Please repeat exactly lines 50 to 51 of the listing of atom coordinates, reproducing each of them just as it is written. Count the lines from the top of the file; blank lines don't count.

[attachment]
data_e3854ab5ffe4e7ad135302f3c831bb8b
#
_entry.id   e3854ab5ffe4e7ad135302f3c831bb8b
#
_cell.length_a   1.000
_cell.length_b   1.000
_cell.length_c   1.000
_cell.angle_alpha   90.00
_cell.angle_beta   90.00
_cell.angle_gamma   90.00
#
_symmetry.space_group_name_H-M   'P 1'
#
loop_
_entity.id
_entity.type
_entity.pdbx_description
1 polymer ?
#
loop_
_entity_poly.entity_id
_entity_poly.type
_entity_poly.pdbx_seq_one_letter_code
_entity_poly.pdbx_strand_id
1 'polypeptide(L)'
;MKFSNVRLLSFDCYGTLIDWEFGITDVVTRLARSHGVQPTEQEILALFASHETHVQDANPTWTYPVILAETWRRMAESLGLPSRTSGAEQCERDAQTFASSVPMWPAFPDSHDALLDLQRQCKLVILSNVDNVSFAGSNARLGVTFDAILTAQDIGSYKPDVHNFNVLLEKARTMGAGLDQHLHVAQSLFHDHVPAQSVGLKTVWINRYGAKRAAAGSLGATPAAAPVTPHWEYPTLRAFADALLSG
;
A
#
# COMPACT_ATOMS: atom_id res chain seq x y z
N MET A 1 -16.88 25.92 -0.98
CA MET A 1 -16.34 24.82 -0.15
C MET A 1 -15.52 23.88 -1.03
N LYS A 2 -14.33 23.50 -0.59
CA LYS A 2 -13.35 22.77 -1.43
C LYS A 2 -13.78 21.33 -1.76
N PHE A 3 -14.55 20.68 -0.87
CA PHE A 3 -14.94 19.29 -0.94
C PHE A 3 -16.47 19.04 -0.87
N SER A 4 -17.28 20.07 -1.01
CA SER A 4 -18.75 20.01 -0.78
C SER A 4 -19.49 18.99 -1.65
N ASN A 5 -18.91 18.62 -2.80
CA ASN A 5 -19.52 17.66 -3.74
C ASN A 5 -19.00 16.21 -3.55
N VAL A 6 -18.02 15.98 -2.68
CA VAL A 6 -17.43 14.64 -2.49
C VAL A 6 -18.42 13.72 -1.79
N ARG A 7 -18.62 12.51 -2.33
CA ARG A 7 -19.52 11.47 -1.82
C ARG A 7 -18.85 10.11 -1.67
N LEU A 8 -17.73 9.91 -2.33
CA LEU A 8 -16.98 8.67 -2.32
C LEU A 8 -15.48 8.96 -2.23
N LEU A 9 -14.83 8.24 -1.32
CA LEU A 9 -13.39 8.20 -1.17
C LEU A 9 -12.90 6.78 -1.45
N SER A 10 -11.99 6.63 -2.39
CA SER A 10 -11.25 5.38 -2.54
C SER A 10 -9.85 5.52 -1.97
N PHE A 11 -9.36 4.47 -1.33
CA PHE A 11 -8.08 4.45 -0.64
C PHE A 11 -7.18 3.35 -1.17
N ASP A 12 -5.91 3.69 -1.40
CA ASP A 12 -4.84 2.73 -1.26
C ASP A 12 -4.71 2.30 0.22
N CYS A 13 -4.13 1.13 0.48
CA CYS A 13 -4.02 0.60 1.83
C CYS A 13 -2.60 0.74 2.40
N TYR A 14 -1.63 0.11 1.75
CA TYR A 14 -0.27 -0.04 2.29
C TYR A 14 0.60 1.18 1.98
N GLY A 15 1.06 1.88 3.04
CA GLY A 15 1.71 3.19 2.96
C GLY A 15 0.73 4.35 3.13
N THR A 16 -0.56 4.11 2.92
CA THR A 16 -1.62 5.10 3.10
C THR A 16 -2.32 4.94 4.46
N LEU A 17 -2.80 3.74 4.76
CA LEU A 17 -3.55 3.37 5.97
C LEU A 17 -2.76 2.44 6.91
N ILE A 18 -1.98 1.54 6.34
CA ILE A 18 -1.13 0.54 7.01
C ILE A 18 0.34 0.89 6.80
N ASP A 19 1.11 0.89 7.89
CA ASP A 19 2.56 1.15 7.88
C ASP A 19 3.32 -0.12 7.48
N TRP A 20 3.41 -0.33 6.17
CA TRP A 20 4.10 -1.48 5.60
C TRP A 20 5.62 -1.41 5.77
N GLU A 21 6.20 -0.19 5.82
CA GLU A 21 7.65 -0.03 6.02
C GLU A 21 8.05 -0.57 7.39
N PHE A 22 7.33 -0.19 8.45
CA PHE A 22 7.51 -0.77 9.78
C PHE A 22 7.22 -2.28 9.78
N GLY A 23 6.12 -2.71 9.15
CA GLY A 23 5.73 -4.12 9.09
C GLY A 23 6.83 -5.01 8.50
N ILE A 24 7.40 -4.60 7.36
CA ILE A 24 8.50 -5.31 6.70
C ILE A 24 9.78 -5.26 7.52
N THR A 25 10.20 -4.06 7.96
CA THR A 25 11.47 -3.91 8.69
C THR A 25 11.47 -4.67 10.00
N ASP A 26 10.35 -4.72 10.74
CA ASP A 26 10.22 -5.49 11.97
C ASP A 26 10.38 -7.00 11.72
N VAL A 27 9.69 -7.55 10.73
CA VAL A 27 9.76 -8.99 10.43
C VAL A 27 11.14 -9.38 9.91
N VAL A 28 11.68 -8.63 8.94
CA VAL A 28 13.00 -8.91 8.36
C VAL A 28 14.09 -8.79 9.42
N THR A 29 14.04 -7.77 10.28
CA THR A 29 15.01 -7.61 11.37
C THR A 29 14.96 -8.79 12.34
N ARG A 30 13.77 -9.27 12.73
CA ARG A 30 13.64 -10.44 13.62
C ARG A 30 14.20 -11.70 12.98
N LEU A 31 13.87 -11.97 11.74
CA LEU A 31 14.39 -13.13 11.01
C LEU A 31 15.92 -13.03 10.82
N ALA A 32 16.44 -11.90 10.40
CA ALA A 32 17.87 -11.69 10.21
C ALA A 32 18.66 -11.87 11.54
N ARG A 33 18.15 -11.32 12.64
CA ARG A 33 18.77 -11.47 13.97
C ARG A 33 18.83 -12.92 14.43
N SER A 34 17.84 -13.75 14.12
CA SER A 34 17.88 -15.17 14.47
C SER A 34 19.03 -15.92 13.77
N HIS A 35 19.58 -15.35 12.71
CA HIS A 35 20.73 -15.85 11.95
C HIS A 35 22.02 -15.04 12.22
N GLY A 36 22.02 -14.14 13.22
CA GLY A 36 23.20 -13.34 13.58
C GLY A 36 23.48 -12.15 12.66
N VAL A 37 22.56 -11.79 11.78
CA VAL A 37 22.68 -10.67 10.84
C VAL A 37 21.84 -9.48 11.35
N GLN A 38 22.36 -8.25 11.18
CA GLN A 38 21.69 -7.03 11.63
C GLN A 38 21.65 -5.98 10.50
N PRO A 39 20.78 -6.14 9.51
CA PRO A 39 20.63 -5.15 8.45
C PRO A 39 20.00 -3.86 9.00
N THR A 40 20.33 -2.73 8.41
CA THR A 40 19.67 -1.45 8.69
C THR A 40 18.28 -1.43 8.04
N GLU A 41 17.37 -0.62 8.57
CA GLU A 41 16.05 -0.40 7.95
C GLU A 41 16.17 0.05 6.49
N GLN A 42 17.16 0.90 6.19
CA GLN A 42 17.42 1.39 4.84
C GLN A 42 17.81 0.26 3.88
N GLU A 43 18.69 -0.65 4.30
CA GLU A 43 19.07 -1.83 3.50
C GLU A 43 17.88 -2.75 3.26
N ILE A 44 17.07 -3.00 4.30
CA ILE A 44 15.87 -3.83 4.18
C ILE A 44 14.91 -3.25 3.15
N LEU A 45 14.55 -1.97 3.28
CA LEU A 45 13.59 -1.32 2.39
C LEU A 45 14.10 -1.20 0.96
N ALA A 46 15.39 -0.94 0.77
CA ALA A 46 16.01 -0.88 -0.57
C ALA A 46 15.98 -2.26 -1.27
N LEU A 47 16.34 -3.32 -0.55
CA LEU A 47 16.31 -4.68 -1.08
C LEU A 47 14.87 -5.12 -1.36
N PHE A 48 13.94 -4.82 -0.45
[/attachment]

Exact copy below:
CA ARG A 7 -19.52 11.47 -1.82
C ARG A 7 -18.85 10.11 -1.67